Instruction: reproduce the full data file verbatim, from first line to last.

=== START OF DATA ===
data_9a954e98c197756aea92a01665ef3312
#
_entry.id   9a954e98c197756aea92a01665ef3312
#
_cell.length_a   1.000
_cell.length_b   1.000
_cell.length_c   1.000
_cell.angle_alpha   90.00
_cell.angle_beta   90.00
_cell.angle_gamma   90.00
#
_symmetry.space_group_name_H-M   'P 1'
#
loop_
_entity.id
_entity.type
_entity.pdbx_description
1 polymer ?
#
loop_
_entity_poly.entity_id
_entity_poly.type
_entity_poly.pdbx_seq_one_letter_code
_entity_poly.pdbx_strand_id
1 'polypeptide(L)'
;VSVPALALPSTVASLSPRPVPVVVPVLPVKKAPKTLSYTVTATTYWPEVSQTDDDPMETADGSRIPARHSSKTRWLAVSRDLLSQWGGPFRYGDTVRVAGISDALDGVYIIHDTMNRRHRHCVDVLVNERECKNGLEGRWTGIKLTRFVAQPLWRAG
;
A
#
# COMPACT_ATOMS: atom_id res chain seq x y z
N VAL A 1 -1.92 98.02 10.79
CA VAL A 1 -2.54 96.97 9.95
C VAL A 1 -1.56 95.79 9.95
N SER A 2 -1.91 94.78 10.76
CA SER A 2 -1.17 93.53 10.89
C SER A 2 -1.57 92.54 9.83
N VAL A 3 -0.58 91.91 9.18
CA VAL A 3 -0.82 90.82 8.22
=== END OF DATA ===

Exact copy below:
data_9a954e98c197756aea92a01665ef3312
#
_entry.id   9a954e98c197756aea92a01665ef3312
#
_cell.length_a   1.000
_cell.length_b   1.000
_cell.length_c   1.000
_cell.angle_alpha   90.00
_cell.angle_beta   90.00
_cell.angle_gamma   90.00
#
_symmetry.space_group_name_H-M   'P 1'
#
loop_
_entity.id
_entity.type
_entity.pdbx_description
1 polymer ?
#
loop_
_entity_poly.entity_id
_entity_poly.type
_entity_poly.pdbx_seq_one_letter_code
_entity_poly.pdbx_strand_id
1 'polypeptide(L)'
;VSVPALALPSTVASLSPRPVPVVVPVLPVKKAPKTLSYTVTATTYWPEVSQTDDDPMETADGSRIPARHSSKTRWLAVSRDLLSQWGGPFRYGDTVRVAGISDALDGVYIIHDTMNRRHRHCVDVLVNERECKNGLEGRWTGIKLTRFVAQPLWRAG
;
A
#
# COMPACT_ATOMS: atom_id res chain seq x y z
N VAL A 1 -1.92 98.02 10.79
CA VAL A 1 -2.54 96.97 9.95
C VAL A 1 -1.56 95.79 9.95
N SER A 2 -1.91 94.78 10.76
CA SER A 2 -1.17 93.53 10.89
C SER A 2 -1.57 92.54 9.83
N VAL A 3 -0.58 91.91 9.18
CA VAL A 3 -0.82 90.82 8.22